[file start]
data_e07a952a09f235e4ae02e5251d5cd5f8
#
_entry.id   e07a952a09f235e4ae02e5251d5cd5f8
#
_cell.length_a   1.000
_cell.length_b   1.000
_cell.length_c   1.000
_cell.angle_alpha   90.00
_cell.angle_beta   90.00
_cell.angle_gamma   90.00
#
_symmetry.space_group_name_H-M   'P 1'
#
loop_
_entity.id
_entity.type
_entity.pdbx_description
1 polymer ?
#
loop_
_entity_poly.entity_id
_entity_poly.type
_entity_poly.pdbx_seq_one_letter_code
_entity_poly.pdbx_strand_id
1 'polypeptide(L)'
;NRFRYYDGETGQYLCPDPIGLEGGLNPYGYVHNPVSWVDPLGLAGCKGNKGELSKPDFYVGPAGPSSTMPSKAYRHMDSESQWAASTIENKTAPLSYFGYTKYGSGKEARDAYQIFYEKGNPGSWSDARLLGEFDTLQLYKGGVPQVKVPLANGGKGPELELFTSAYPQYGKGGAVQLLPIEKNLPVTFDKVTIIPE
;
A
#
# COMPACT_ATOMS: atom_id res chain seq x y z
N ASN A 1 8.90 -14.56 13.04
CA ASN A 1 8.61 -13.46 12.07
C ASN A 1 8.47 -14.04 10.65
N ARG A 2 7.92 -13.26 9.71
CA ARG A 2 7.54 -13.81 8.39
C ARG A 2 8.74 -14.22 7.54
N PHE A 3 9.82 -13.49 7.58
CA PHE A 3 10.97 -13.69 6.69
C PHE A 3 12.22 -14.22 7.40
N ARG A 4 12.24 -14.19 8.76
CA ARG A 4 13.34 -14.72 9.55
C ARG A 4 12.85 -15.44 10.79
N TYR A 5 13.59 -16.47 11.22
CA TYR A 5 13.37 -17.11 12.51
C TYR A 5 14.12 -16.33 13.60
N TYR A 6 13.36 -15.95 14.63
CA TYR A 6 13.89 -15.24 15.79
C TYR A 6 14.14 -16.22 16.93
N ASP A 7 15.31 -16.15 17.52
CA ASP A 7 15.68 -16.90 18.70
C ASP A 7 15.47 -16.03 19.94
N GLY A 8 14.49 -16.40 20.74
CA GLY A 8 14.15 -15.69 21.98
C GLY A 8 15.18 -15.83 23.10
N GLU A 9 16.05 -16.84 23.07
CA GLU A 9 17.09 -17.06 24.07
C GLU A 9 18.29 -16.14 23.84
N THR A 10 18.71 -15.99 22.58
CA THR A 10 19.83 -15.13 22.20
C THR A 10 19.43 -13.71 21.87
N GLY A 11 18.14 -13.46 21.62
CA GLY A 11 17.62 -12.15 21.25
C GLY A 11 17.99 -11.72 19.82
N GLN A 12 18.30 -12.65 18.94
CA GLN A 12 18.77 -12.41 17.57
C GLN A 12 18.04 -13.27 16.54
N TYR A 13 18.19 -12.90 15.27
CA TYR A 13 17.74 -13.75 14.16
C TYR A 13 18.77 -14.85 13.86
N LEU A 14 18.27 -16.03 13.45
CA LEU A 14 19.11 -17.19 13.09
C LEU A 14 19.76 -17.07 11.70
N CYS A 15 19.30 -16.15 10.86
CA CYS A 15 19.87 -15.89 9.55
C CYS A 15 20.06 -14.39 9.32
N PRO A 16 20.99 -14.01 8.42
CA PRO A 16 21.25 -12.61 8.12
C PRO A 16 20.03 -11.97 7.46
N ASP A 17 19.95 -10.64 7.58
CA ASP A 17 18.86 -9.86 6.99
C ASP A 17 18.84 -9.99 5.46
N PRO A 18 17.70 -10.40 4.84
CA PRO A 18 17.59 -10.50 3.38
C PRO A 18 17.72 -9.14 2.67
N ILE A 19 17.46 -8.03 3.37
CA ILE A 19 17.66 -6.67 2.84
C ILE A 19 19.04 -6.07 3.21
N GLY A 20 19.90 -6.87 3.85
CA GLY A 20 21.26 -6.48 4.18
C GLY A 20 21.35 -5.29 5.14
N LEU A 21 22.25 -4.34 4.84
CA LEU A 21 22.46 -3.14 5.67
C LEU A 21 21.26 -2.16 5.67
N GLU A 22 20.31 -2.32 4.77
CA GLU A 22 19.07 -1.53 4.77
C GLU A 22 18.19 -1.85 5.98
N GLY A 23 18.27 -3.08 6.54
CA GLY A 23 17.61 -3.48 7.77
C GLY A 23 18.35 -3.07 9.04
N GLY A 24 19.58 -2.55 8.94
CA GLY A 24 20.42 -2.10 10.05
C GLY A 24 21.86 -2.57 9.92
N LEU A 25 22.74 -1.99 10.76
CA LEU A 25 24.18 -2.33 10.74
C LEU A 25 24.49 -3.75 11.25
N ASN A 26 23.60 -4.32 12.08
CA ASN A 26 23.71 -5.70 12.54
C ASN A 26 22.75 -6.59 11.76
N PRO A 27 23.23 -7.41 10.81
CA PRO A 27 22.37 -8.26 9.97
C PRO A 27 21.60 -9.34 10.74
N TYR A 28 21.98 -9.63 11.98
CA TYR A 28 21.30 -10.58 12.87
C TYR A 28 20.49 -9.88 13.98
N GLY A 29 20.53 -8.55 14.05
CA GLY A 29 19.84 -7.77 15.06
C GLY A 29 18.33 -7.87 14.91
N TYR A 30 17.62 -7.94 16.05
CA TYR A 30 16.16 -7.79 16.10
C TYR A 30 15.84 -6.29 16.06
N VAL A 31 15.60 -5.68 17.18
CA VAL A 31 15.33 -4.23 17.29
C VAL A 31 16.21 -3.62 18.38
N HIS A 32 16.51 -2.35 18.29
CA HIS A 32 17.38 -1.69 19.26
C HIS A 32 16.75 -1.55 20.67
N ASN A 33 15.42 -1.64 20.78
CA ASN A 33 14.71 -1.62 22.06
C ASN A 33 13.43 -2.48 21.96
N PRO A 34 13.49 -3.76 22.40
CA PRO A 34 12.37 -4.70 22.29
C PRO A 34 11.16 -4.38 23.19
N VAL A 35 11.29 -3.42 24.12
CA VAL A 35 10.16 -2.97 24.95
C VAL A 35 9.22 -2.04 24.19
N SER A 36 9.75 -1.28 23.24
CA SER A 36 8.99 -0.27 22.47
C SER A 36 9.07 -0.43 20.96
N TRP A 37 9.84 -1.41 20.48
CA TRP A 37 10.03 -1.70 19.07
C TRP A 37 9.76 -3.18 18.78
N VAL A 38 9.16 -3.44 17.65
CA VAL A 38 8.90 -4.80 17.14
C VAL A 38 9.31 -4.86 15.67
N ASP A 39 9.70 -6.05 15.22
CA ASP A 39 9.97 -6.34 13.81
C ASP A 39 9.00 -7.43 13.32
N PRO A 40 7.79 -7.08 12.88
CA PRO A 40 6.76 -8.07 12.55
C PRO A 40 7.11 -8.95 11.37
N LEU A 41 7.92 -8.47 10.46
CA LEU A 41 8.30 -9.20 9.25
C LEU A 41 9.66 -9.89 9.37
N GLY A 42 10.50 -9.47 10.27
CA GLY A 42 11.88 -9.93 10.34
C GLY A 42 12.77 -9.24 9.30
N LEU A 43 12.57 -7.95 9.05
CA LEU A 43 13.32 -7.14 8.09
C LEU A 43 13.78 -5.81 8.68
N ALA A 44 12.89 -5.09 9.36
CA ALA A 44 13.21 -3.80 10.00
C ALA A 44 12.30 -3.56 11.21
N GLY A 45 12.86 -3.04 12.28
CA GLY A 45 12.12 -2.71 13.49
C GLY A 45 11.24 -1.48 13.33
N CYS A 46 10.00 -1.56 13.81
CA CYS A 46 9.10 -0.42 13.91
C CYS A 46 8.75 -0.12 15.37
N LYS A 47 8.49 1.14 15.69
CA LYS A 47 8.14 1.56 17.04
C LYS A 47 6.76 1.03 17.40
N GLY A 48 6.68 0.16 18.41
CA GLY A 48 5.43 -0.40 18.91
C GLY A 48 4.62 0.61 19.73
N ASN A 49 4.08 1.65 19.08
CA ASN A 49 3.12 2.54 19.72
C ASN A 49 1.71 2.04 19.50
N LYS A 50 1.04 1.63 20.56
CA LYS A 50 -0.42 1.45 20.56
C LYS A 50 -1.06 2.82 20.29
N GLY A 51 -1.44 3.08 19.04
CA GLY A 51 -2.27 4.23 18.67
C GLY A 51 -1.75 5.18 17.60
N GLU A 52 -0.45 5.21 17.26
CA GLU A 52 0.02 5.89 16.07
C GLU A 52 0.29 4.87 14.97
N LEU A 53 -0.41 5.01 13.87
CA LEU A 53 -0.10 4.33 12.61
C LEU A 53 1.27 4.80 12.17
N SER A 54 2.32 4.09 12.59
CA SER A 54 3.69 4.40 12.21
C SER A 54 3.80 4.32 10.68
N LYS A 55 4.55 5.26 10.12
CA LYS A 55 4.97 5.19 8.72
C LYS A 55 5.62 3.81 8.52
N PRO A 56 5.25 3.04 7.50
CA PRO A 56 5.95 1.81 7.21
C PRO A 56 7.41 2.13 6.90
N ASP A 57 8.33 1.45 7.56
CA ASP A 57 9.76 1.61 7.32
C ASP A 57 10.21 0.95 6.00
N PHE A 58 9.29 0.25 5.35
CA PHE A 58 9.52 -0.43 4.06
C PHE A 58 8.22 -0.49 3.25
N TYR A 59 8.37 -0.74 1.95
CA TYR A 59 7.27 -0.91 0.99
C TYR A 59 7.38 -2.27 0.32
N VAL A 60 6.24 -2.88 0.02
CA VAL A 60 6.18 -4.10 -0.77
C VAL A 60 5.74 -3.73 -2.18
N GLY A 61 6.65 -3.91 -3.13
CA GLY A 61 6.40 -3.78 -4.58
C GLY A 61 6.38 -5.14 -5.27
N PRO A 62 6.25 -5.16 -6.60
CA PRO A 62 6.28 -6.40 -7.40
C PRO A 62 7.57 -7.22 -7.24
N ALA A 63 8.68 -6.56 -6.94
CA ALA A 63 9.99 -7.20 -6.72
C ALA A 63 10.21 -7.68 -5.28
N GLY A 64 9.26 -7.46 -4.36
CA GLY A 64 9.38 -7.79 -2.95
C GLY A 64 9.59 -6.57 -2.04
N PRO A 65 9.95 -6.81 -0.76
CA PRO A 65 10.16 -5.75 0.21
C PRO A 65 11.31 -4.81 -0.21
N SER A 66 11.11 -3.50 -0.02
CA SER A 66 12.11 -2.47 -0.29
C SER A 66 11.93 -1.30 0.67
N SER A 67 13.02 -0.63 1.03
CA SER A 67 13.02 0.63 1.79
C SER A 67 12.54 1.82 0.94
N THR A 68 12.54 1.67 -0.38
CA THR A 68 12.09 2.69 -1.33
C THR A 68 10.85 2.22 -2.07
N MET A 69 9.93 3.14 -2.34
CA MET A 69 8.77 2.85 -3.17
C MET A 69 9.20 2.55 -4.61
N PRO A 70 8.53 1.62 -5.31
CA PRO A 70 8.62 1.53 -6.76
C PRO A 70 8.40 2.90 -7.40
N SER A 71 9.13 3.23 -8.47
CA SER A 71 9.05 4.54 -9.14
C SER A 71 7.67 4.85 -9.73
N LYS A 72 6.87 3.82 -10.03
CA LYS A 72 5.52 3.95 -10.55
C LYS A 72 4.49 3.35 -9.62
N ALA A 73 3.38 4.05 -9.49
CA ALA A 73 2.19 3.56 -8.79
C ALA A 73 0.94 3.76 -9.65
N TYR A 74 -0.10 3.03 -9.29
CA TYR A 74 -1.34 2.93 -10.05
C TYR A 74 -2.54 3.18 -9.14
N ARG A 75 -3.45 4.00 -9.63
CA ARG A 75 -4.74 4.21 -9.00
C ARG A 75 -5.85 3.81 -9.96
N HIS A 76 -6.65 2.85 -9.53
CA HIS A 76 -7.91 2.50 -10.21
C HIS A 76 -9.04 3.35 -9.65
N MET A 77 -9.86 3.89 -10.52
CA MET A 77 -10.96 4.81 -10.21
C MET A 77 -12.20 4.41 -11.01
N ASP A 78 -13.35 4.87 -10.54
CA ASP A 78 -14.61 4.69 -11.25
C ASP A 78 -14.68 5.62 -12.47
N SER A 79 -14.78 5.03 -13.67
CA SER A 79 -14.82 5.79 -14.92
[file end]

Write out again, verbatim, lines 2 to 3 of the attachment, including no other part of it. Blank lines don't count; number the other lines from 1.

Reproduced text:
#
_entry.id   e07a952a09f235e4ae02e5251d5cd5f8